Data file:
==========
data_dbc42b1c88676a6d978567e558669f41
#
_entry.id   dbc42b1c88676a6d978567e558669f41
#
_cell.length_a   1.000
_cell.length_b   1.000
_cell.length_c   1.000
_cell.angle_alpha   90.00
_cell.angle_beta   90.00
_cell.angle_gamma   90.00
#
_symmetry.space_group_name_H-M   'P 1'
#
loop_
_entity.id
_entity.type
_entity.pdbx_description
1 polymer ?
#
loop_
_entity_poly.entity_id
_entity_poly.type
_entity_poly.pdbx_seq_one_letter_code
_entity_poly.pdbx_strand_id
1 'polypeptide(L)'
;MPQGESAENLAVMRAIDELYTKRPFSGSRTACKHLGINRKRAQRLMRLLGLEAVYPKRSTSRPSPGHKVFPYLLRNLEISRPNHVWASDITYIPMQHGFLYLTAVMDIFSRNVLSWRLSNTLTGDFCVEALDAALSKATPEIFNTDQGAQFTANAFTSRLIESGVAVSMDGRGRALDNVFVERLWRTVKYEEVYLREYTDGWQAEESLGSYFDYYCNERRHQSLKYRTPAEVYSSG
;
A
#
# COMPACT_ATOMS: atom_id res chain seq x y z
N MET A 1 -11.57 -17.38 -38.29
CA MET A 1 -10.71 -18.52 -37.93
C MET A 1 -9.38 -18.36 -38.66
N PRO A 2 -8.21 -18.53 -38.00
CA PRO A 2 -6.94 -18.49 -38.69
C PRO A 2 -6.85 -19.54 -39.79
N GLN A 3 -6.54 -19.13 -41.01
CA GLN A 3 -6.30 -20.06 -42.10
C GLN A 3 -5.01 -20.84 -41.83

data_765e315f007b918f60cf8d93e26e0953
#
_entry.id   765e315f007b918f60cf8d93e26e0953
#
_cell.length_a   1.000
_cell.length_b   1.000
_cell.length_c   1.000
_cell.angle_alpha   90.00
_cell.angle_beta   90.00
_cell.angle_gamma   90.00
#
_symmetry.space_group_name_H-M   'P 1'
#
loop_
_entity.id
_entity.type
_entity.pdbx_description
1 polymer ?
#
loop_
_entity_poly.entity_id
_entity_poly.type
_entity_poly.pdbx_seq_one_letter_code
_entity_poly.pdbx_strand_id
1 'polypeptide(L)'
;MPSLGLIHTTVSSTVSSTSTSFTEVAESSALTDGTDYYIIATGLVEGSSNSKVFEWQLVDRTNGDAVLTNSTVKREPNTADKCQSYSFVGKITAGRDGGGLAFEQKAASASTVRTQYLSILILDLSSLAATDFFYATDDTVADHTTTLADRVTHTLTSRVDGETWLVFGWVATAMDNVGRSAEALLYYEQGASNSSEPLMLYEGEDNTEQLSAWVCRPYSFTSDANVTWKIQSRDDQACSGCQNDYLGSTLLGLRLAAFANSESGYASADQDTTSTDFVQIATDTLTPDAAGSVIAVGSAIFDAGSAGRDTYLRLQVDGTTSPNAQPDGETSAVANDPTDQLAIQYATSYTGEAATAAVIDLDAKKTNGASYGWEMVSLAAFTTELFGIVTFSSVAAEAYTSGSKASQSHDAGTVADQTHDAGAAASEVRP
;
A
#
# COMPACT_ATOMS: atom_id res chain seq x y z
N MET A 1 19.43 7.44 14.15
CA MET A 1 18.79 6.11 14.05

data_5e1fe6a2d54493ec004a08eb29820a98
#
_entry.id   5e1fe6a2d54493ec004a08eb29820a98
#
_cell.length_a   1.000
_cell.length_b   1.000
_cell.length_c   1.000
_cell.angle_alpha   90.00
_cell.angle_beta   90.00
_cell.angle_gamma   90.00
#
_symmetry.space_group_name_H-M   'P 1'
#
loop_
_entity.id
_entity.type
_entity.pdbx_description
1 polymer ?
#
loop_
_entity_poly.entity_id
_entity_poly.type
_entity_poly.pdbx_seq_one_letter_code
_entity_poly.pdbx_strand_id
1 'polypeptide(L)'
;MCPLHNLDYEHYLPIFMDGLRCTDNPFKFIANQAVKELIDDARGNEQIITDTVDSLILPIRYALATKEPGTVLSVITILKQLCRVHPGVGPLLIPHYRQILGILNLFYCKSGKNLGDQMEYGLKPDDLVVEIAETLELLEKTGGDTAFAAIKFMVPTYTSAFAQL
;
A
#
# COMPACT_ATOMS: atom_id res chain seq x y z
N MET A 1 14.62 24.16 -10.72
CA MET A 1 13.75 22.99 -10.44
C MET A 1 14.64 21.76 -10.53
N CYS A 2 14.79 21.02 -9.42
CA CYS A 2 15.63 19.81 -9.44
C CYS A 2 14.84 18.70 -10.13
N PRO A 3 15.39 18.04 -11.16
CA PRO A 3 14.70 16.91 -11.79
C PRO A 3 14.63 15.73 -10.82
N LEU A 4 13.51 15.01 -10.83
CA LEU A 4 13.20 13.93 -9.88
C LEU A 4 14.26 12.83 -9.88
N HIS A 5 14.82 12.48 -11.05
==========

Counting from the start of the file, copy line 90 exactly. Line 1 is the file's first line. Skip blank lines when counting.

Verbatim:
#